1) Hunt for several huge winners in a year. Build large positions in them and ride them for monstrous gains.
2) Hunt for hundreds of 5% to 30% short-term winners, where the goal is to compound capital quickly by actively moving in and out of them.
There is no right or wrong approach here. Both have a place in the arsenal of each active market participant.
Everything comes at a price. If you want to catch a 200% to 300% long-term winner, you have to be willing to sit through multiple consolidations and several bigger than 30% pullbacks. Not everyone has the stomach to ride big stock market gainers, but maybe you don’t have to.
If you sell all your winners, when they are up 20%, you will never catch a double or a triple. Fact.
What is also true is that in any given year, there are a lot more 20% moves than 100% moves. If you learn how to catch hundreds of quick 10% to 30% moves, your capital could appreciate very quickly while you keep the drawdown in your account to a minimum. Plus, you can catch those moves on the short side as well.
Swing trading is among the fastest ways to grow capital if you learn how to properly apply its principles. Swing trading is all about velocity and an opportunity cost of capital. The goal is to stay in stocks that are moving quickly in our favor and avoid “dead money” periods.
Stocks often move in 10% to 30% momentum bursts that last between 2 and 20 trading days before they mean-revert or go into sideways consolidation. The goal of every swing trader is to capture a portion of a short-term momentum burst while avoiding consolidation periods. Then to repeat the same process hundreds of times in the year by risking between 0.5% and 2% of capital per idea.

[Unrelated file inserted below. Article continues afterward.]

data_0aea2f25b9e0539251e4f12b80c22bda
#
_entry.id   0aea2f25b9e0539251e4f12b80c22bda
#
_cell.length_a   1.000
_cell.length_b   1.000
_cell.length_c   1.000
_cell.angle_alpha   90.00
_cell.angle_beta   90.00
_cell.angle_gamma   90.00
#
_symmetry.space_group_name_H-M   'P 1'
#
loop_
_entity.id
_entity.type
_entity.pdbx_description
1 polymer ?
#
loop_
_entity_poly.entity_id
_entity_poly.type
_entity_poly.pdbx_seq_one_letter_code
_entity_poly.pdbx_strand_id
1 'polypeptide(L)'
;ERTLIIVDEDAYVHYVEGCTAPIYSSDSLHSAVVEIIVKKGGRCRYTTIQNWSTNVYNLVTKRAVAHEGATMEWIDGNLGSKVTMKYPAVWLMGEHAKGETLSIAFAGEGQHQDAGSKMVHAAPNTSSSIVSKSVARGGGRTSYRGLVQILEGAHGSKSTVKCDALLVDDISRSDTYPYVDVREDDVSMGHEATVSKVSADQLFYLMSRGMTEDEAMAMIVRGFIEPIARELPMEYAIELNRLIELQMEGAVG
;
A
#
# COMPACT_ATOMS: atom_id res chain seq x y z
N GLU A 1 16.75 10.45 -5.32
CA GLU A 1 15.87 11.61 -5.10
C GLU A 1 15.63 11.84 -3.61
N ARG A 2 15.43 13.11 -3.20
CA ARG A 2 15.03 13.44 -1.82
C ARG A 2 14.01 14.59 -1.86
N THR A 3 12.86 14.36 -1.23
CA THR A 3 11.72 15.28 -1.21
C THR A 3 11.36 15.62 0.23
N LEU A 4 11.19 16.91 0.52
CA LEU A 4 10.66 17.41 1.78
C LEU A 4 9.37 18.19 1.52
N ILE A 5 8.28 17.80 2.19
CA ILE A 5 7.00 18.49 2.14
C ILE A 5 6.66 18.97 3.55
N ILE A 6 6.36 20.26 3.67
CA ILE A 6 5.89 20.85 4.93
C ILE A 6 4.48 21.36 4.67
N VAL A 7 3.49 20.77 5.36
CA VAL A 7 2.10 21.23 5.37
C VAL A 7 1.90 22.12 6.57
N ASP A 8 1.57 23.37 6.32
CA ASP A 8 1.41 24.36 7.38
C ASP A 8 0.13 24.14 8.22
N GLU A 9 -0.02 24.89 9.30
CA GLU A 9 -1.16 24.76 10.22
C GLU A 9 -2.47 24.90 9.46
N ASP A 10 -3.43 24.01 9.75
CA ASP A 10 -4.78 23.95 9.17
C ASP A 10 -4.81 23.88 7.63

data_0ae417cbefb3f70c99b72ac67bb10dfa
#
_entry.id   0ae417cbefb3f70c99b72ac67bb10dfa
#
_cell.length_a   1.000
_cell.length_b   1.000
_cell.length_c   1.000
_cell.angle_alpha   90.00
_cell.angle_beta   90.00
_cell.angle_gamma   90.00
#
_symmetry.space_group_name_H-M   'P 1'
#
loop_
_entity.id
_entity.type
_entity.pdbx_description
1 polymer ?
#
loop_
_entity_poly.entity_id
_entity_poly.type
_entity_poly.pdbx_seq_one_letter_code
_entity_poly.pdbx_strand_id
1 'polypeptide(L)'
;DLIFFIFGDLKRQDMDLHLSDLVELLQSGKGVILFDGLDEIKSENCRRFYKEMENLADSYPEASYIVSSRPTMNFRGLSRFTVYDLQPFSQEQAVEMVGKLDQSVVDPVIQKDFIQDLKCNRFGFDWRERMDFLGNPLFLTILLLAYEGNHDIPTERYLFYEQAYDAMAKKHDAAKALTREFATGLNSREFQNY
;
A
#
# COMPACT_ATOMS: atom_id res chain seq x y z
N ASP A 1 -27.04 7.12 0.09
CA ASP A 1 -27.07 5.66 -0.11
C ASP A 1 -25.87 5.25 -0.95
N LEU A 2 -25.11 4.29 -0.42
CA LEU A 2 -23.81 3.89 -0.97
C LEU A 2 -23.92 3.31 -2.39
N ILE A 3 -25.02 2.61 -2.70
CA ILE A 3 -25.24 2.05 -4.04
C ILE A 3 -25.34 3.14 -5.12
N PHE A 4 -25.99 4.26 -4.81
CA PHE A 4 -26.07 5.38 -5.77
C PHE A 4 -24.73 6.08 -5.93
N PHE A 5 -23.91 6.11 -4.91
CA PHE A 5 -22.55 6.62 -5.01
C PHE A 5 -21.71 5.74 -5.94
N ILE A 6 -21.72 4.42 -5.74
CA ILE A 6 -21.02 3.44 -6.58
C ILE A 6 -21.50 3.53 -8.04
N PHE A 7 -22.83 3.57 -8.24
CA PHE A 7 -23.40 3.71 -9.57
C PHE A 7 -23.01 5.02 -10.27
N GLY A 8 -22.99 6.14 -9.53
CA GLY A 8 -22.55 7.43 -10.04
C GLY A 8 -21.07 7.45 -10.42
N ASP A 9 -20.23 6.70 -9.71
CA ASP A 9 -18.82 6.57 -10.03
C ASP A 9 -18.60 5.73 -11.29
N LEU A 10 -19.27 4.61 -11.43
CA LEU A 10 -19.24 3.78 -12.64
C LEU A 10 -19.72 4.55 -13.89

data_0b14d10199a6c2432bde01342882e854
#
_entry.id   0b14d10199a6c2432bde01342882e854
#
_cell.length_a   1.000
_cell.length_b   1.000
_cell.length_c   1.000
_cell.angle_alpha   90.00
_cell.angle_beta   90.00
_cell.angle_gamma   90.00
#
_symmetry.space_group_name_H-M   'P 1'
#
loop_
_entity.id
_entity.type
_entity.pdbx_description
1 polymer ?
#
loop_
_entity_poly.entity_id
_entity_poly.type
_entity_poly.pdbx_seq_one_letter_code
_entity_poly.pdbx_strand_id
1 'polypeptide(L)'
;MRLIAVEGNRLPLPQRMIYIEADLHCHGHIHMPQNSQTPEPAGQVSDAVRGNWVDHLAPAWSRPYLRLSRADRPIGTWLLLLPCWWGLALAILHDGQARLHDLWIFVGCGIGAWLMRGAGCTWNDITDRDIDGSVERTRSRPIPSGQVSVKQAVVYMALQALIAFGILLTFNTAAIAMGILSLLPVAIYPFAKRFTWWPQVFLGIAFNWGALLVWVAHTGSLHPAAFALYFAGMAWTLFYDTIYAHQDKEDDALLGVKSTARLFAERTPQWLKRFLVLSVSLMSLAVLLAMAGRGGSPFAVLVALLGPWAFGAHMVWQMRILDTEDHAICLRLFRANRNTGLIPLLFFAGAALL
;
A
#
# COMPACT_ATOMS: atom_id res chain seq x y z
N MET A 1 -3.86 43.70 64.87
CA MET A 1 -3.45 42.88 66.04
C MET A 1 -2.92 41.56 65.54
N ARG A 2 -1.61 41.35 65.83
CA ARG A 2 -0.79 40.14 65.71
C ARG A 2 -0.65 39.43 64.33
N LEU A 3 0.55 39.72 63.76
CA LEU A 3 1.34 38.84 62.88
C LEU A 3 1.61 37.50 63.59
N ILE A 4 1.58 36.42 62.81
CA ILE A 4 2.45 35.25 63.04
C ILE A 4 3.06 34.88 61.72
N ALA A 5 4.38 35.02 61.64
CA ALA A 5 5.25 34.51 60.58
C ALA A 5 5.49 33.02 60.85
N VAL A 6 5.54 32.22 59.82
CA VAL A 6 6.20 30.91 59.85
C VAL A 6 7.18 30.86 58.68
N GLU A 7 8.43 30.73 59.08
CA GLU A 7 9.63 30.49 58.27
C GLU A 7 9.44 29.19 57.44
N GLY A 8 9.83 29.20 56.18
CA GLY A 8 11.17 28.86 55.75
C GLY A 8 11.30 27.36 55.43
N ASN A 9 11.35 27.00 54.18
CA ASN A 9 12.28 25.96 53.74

The beauty of swing trading is that it provides many signals. You don’t need to risk a lot per signal, which means that you won’t second-guess yourself whether to take a signal or not. One trade is not going to make your year or your month, but it also won’t ruin it.
How I think about Market Timing
They say that the definition of insanity is doing the same thing over and over again and expecting different results. If you do the same thing in the market, you are guaranteed to get very different results because the market constantly changes.
Different setups work in different markets. Everyone makes money in a bull market. Not everyone keeps it when the market changes. There are four different types of markets and each of them requires a different approach.
In rising markets, I buy breakouts and in anticipation of a breakout in stocks with hot price and industry momentum and recent IPOs.
During range-bound, choppy markets, I trade less and with smaller size, focusing on the industries that are showing clear relative strength or weakness. If there are no such industries, I stay in cash.
During corrections, I like to keep a large cash position (over 50%). If I trade, I focus on volatility and leveraged inverse ETFs. Correlations go to 1.00 during downtrends, therefore stock-picking almost doesn’t matter and sticking to a few liquid ETFs makes sense.
When I see signs of bottoming (momentum divergences), then I look for mean-reversion trades, especially in severely beaten stocks with huge short interest – those could quickly go up 30% to 200% during market recoveries. I also pay attention to stocks showing notable relative strength. They are often the future leaders of the market.
For more information, just read my books or email me via the Contact button at the top of the page.